last week presented the Red Cross and ten commandments on a 'social vaccine' after coronaen, according to the organization has left nearly a million danes 'hard lonely'.
The first commandment in the fight against the alleged explosive increase in the number of solitary danes is to 'ensure stable inputs to the voluntary social organisations', such as the Red Cross itself.
But now the meetings of the investigation of serious academic criticism: it has changed in the scientific method, so the result will be that more looks lonely out.
Now it gets a little technical:
In the internationally standardized way to measure loneliness in, people have the opportunity to answer that they feel lonely 'sometimes'.
The option has been discontinued by the Red Cross' question to the 1003 respondents danes.
instead, they may answer that they 'never' is a lonely, which fewer people everything else just is.
And it has noticeable consequences for the conclusions, points out, senior researcher Finn Breinholt Larsen, who in addition to researching in solitude also have specialized in questionnaire studies.
- When you change on the response categories, then there can be pretty major changes. They have shifted the scale so that the lowest value is suddenly 'Never', and it affects the answers quite seriously, he says.
Read more about the method here:
According to the Red Cross, there are almost a million hard lonely people in Denmark. The red Cross claims themselves to be measured according to the T-ILS method. It is an international standardized way to register experienced loneliness on. According to T-ILS method, then the people are asked about three things, when one examines loneliness:
1) ’How often do you feel isolated from others?’
2) ’How often do you feel that you miss someone to be with?'
3) ’How often do you feel outside?’
It makes the Red Cross also. But that has changed in the response categories. According to T-ILS method, people must have the following three answer options for the questions:
But in the Red Cross version is the answer-options directed to:
the Consequence is that fewer, all else being equal 'never' feel lonely, compared to 'rarely'. It will push more 'down' in the answer options against the option 2 and 3, and therefore, they will also on paper 'see more lonely' out, than if you had used the normal T-ILS method.
He points out, moreover, that the Red Cross' conclusion that there had to be a million hard lonely danes are not in the vicinity of something you have registered in Denmark.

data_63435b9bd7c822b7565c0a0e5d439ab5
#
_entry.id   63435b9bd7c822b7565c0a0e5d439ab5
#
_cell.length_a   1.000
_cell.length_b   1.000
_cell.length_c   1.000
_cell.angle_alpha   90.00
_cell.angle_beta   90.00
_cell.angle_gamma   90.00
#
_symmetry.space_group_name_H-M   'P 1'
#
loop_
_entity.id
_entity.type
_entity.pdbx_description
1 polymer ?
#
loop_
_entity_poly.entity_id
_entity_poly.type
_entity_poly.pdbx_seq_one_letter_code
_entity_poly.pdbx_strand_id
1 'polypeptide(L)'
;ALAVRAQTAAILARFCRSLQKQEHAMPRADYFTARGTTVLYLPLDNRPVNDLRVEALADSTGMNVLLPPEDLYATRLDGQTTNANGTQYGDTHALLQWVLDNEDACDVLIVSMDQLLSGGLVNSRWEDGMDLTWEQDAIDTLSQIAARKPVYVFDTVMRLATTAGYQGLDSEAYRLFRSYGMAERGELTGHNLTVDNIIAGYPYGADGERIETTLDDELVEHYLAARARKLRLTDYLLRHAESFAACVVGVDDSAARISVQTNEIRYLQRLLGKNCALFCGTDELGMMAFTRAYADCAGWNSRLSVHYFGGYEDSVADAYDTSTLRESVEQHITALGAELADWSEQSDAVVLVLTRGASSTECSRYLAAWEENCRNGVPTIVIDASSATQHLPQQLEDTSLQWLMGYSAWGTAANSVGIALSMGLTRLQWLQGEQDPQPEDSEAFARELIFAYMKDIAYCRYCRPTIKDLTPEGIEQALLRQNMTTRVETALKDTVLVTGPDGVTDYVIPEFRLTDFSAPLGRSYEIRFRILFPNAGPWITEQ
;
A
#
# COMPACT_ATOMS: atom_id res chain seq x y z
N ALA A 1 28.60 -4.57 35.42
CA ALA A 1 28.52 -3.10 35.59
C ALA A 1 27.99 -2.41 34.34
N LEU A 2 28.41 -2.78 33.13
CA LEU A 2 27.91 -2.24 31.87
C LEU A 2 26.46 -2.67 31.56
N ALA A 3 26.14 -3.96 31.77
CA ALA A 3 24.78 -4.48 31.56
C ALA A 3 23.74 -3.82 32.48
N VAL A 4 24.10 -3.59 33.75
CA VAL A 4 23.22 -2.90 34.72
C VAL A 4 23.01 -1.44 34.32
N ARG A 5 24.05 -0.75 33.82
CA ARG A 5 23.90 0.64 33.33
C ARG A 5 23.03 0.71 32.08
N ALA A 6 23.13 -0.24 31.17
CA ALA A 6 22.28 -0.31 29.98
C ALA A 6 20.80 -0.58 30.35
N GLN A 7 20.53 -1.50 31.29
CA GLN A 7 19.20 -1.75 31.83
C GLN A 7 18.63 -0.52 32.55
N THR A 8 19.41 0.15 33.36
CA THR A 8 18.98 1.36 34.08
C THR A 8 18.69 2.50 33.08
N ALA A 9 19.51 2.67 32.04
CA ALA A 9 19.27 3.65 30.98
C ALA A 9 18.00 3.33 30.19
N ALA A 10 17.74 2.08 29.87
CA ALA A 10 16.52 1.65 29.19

- There have not been studies that just reminds about it here result. The sober bid is that there is 350,000 nationwide, he says.
My gut-feeling is that of a million lonely seems like a way too high number. It doesn't sound not likely, says Finn Breinholt Larsen.
According to the Red Cross, have followed the international guidelines, how to investigate loneliness, and the need to ensure that the study is comparable with others.
And again, it is crucial that the Red Cross can conclude that coronakrisen have been significantly more to be lonely.
But when the Red Cross has changed in the answer options, it is therefore still not comparable.
And if you look in the many tables in the study, there are several things that contradict the Red Cross's conclusions and opinions from the secretary-general Anders Ladekarl.
- here, The figures are shockingly high, " said Ladekarl in a press release last week.
The virus, we as a Danish society has fought in recent months, is tenacious. But it has its repercussions too. In the Red Cross we fear the social virus. And it does not disappear just because we get a vaccine against the Covid-19, it said.
But let us look at the numbers in the report itself.
for Example, says only five percent of the respondents say that they are more worried about to be more alone after corona-the crisis. But 90 percent do not share the concern.
Moreover, there are only four persons out of 1003, who does not believe that they have got the help they needed during the coronaen.
In the wake of the publication of the report, held the Red Cross a large 'public meeting' in Copenhagen, where the invited politicians, including the social affairs minister Astrid Krag, went well against the Red Cross with ten recommendations.